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Life Science

Human Genomic Evidence: Revolutionising the identification and prioritisation of targets for better medicines

Nine out of 10 potential drugs that enter clinical trials never make it to the market. Failure often occurs because the biological target chosen is not well understood. However, it is hard to objectively select targets with a high chance of clinical success because the data required to predict efficacy and safety are complex, dispersed and incomplete. To address this challenge, Open Targets was founded in 2014 as a public-private partnership by GSK, EMBL-EBI and the Wellcome Sanger Institute. The consortium has grown since its launch, welcoming new partners Biogen in 2016, Takeda in 2017, and Celgene in 2018.

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Open Letter: Emma Taylor, CEO and Founder, Naked Biome

Dear colleagues.

Acne is the most common skin condition in the USA, affecting 85% of the world’s population over their lifetime and approximately 50 million people in the USA each year.

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8 Free Tools for Genetic Engineers, Molecular and Synthetic Biologists

Having a powerful set of tools is essential in life science research so we’ve compiled the best free platforms for genetic engineers, molecular and synthetic biologists.

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Transforming Drug Discovery by Accelerating the Development of More Effective Therapies

This article was originally published by Technology Networks in August 2018 and is published here with permission.

John Baldoni currently heads up a drug discovery unit at GlaxoSmithKline. Since joining GSK in 1989, John has held numerous positions within the company and has led many significant cross-functional strategic initiatives. He has an impressive 37 years’ experience working within the biopharmaceutical industry.

The recently established Accelerating Therapeutics for Opportunities in Medicine consortium, was conceived by John, with a mission “to accelerate the development of more effective therapies for patients”. ATOM stemmed from the Cancer Moonshot, an initiative that aims to improve the availability of cancer therapies, enhance detection of cancer early on, and improve our ability to prevent cancer.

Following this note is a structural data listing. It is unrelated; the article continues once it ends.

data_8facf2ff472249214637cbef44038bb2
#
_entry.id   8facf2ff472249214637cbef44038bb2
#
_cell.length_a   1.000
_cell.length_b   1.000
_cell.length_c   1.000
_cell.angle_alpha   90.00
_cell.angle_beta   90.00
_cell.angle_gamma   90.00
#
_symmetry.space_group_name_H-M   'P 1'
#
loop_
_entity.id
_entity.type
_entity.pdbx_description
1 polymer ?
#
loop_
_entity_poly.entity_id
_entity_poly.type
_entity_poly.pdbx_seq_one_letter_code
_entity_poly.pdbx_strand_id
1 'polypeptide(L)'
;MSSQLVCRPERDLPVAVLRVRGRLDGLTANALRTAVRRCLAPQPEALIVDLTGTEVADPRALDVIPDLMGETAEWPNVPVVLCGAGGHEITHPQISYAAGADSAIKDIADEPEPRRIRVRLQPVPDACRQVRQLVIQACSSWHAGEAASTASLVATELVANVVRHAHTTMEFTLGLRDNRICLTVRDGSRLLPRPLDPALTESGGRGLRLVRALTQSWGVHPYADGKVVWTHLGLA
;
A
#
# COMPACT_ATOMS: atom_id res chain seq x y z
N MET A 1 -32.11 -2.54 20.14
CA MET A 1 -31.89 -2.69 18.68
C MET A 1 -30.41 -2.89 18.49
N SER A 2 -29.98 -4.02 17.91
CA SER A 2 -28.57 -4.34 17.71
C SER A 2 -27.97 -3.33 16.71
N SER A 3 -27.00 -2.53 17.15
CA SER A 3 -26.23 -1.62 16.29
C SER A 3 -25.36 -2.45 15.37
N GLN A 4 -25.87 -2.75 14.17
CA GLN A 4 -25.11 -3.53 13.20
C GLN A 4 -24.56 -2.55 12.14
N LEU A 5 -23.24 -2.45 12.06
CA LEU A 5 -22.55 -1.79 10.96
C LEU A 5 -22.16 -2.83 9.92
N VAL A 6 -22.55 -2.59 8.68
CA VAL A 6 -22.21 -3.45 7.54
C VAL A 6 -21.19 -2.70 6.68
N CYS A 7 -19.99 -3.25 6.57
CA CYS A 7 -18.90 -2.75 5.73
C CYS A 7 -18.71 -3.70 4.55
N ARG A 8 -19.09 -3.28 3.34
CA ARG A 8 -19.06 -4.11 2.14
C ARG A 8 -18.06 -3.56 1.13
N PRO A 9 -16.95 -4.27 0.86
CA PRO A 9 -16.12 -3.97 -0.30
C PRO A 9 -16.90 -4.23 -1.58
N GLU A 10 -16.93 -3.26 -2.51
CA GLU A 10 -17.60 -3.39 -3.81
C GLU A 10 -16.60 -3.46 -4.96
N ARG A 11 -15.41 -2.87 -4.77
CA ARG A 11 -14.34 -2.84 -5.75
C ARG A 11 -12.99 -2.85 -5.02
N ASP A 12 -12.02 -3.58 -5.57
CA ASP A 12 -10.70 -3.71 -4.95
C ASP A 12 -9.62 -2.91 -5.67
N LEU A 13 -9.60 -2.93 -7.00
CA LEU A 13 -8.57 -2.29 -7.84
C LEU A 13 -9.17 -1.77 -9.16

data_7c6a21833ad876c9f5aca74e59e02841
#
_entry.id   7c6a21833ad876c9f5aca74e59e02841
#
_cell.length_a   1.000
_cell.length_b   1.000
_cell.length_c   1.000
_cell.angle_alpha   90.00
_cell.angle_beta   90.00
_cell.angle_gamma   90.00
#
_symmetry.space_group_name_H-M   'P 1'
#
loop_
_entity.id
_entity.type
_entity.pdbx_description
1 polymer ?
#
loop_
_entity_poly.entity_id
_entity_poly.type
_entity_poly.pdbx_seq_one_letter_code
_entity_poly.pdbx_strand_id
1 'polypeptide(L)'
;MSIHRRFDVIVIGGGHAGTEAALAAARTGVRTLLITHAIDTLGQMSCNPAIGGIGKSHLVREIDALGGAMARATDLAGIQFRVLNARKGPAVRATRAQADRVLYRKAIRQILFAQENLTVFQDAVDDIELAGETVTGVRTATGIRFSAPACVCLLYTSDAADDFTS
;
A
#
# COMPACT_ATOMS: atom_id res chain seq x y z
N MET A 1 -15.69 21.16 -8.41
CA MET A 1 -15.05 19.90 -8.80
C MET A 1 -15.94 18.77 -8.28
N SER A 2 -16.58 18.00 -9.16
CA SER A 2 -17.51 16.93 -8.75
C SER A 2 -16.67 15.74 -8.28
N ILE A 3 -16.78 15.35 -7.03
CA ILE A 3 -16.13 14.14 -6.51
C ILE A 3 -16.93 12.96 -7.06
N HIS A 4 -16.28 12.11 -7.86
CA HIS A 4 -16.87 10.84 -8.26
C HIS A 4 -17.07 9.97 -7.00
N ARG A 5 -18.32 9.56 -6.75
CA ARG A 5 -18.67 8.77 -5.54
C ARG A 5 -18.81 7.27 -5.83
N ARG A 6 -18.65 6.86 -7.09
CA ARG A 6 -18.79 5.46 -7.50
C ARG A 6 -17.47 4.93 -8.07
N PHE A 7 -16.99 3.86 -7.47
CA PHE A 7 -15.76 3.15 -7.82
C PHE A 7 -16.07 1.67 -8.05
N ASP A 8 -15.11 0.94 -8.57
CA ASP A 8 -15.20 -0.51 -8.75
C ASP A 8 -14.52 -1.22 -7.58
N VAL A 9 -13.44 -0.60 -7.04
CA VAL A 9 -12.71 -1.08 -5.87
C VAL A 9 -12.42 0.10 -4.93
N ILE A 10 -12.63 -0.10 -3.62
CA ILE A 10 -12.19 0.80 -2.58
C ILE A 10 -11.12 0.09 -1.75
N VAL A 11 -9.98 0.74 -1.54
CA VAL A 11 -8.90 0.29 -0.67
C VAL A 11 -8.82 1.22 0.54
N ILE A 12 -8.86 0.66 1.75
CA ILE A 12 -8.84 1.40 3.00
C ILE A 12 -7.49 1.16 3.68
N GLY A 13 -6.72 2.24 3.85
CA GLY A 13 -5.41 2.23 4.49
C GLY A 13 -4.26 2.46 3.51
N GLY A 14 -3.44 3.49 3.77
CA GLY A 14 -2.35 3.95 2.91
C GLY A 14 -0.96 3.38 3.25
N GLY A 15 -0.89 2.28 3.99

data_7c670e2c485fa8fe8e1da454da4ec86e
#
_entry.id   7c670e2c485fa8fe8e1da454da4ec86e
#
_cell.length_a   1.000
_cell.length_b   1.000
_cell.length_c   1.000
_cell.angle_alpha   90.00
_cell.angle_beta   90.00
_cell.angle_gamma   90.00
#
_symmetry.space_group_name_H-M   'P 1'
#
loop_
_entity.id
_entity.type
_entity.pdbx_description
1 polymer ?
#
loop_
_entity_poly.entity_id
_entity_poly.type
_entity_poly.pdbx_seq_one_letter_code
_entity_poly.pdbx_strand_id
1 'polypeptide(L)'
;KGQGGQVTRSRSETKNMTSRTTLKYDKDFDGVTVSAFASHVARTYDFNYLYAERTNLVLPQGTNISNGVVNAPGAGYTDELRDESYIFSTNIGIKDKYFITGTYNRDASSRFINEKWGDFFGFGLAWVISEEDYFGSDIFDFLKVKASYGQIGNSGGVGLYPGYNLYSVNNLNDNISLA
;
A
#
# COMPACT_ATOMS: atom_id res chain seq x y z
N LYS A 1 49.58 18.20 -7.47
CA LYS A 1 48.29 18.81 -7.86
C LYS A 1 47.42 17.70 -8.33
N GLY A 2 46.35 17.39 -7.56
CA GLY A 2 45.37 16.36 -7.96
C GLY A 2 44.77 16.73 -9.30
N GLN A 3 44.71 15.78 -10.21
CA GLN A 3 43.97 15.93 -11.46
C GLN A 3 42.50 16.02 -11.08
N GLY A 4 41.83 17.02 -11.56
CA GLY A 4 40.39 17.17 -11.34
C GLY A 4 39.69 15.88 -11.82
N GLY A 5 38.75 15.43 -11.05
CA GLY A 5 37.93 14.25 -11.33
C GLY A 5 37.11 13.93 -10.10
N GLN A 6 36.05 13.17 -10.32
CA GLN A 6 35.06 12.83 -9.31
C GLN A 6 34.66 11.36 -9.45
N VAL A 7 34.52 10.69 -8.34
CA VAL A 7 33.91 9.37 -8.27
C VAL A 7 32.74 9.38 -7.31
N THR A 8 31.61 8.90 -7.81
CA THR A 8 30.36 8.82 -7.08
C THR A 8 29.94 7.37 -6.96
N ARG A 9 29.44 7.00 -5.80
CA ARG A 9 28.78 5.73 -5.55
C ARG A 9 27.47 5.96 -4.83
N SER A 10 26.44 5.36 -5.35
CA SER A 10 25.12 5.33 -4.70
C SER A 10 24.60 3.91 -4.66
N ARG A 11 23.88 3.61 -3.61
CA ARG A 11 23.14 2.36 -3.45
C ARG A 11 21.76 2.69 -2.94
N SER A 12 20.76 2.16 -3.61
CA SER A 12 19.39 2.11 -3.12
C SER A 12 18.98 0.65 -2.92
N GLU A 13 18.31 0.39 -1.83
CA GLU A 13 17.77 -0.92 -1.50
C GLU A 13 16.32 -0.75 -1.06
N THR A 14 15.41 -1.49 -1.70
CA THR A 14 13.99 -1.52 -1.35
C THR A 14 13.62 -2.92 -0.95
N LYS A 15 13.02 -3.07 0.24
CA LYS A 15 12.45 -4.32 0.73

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Open Letter: Richard Gallo, Professor of Dermatology UCSD

Dear Colleagues,

Over recent years, we have seen record numbers of skin cancer diagnoses around the world. Indeed, since the 1980s, incidences of melanoma, the deadliest form of cancer, have doubled. Melanoma is an aggressive form of cancer that can spread to other organs and is estimated it will kill 10,000 people in the US this year. Approximately 3 million Americans will be diagnosed with skin cancer this year in the US.

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Exploring the World’s Largest Biobanks

There are currently more than 120 biobanks worldwide. While most focus on genomic research and personalised medicine, biobanks range in size. Small operations have just a few freezers which are kept in a researcher’s laboratory, a clinical laboratory, or a pathology suite, while the larger, commercial ones support large clinical and epidemiological suites. In addition, the storage of samples tends to vary:

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From data to discovery – the journey to digital innovation

Digital innovation in healthcare promises much. But potential and realisation are two very different things.

Researchers at Stanford in the US, for example, have developed an AI algorithm designed to diagnose skin cancer[1]. AI diagnosis was compared with that of 21 dermatologists and it matched the efficacy of its human counterparts. This has significant implications for patients, particularly those who find it difficult to access healthcare professionals. But the implications don’t stop there.

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Integrating AI and HCI for drug discovery

Bringing new therapeutics to patients is easier said than done due to the enormous intrinsic complexity behind being efficacious and safe.

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